Funding futures


Bibby Financial Services was formed in 1982 and for the first two years, the business was operated from the accounts department of our parent company, the Bibby Line Group, before becoming a separate entity in 1984.

Fast-forward 33 years later and we’re Britain’s largest independently owned invoice finance provider, handling annual client turnover of £5bn in the UK and supporting over 9,500 businesses worldwide.

Over the past thirty-plus-years, we’ve consistently grown our position in the SME funding market.

To continue this growth, we have to stay ahead of the competition and to us, this means ensuring that we can support our clients’ businesses at all times, whatever their need.

So, whether our clients require cashflow support, help with sales ledger management and credit control or structured corporate finance for larger transactions, we want to be there to help.

Our commitment to SMEs

Representing our commitment to the SME market, this week we announced a refinancing deal that will see us pledge £770m in funding for UK businesses. The news, which featured in the Financial Times on Tuesday 10 November, will help us to support even more SMEs, creating jobs and growth opportunities for businesses across the country.

This refinancing was secured through a process of securitisation, whereby ratings agencies DBRS and Moody’s awarded AA and Aa2 ratings to our debtor-book, and with increased funding in place, I believe we can compete with banks and other funders on an even greater scale.

Having funded businesses for over 30 years, we have a sound understanding of the complex and often unique challenges faced by small businesses. It’s our personal touch and commitment to delivering excellent service for our customers that sets us apart from other funders. Now, clients of all shapes and sizes will not only be able to benefit from our tailored, bespoke approach, but they will also be able to unlock greater levels of working capital to fund future business growth.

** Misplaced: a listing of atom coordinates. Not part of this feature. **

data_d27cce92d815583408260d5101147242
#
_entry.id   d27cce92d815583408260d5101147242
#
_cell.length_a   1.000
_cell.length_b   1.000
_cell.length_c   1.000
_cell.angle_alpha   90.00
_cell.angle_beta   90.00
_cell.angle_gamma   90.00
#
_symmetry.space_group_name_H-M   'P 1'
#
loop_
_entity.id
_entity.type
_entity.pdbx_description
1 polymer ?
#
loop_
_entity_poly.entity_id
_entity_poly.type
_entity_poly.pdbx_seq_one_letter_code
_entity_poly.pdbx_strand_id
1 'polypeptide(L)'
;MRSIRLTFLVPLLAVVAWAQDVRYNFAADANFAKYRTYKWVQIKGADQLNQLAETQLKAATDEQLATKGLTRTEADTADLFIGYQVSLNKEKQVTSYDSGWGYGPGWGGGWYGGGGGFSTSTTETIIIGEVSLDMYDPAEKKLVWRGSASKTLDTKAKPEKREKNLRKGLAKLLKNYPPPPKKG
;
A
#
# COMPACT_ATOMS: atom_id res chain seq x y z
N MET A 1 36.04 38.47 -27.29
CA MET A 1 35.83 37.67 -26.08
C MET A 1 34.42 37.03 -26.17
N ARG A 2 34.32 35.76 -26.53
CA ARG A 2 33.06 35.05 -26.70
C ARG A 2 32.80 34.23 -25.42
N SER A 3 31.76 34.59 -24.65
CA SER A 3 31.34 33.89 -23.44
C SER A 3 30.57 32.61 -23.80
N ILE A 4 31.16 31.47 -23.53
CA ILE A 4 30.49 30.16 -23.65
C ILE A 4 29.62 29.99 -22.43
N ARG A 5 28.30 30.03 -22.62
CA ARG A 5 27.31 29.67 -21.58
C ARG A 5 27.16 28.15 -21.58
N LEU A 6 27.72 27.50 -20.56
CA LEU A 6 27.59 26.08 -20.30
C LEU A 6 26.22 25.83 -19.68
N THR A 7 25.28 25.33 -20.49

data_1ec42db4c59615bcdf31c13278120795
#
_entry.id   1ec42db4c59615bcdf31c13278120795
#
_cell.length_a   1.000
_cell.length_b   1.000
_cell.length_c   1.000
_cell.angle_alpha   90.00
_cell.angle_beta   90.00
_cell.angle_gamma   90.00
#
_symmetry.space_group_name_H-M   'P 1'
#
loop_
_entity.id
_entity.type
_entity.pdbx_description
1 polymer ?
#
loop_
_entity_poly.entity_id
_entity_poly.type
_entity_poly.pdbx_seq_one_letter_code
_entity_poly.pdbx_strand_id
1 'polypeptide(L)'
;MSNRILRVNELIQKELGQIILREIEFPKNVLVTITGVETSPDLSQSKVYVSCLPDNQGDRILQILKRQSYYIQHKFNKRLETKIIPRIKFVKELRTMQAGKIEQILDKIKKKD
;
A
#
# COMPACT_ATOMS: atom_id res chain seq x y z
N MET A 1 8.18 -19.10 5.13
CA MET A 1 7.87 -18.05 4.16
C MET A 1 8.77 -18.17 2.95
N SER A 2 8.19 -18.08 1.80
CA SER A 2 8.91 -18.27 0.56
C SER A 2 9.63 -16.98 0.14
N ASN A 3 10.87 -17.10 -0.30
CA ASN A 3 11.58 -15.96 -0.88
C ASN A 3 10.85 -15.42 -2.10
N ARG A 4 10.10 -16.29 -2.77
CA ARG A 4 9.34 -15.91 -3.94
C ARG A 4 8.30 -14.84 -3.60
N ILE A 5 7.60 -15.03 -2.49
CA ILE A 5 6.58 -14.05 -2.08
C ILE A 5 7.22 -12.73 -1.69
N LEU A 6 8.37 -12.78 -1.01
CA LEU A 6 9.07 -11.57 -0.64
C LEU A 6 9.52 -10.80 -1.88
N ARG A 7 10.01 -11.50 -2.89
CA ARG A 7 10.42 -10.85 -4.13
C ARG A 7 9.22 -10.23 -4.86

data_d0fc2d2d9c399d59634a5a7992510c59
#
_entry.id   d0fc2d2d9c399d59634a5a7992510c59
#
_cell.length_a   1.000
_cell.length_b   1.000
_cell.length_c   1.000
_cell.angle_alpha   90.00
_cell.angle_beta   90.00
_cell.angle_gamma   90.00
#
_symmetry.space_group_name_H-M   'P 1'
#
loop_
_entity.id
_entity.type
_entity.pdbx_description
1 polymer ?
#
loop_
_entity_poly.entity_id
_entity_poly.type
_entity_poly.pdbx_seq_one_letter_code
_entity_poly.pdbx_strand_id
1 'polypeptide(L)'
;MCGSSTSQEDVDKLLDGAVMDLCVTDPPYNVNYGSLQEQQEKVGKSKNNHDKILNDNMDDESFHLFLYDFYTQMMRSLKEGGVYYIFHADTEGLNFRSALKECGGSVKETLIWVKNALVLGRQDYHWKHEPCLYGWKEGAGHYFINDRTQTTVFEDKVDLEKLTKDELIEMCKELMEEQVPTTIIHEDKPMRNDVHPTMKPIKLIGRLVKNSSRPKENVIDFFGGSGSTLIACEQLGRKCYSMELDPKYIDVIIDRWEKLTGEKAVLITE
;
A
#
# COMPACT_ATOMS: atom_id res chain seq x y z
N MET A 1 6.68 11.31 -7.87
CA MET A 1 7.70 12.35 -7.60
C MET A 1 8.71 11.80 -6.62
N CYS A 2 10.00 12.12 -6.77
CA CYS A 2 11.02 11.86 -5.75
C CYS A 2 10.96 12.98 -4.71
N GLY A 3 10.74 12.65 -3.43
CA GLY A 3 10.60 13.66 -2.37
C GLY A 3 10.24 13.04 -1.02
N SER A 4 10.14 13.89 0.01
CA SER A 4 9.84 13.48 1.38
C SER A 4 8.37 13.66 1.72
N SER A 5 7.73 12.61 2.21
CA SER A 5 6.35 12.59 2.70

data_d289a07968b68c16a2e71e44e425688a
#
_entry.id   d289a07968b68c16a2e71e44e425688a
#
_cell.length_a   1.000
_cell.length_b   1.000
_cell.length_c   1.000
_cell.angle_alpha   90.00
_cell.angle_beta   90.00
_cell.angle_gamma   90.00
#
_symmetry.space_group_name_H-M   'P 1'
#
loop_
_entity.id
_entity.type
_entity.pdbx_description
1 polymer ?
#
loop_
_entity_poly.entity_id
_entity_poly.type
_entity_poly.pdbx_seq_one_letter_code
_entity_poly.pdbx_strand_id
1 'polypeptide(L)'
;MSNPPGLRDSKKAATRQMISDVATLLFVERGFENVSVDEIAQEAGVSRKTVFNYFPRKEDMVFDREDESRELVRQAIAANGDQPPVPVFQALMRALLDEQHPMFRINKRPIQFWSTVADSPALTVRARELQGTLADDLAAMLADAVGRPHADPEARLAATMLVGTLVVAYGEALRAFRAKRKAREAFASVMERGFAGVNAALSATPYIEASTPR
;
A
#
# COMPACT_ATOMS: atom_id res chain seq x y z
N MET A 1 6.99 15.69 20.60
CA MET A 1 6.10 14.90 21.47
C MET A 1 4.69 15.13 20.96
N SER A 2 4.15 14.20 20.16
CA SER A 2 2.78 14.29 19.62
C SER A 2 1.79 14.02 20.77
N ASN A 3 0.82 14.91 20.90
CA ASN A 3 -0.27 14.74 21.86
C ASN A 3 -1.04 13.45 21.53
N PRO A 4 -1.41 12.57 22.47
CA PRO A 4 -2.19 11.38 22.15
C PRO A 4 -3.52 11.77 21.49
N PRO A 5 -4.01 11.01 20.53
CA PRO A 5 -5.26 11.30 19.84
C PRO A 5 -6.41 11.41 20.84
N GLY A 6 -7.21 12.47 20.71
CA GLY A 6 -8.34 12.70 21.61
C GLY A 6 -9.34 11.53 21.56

You can read the full announcement on the BFS website here.

Attitudes Towards Enterprise


The Government published its Enterprise Bill on 17th September, which aims to cement the UK’s position as the best place in Europe to start and grow a business. Measures in the bill include reforming the Business Rates Appeals system so that it is more transparent and easier to understand, shifting and reducing the regulatory burden on businesses and extending the Business Impact Target to include regulators. It will also change the way that the term ‘apprenticeship’ is applied.

But the measure that caught everybody’s eye – mine included – was the commitment to create a Small Business Commissioner.

The imbalance in bargaining powers between the smallest of businesses and large firms can be damaging. I’ve written before about the implications that late payments and killer clauses can have on SMEs, so it’s good to see the Government taking measures to combat these imbalances directly. It seems to have recognised and acted on the fact that small businesses often lack the money, expertise and confidence to challenge practices they believe may be against the spirit, let alone the letter, of the law.

The Small Business Commissioner should act as a friend to smaller businesses, helping them to resolve disputes quickly and easily whilst simultaneously providing advice about preventing future issues involving dispute resolution, late payments and contract principles.

The Commissioner is yet to be appointed but they will work closely with Small Business Minister, Anna Soubry. Ms Soubry has been very vocal about the Commissioner’s role and has emphasised her desire for them to pick up the phone and speak directly to CEOs of large firms. Ms Soubry has also asserted that the Commissioner will have the power to name and shame larger businesses who aren’t playing ball. Although this is a last resort, it demonstrates the seriousness of the Government’s commitment to crack down on unfair treatment of small businesses.

Looking abroad for inspiration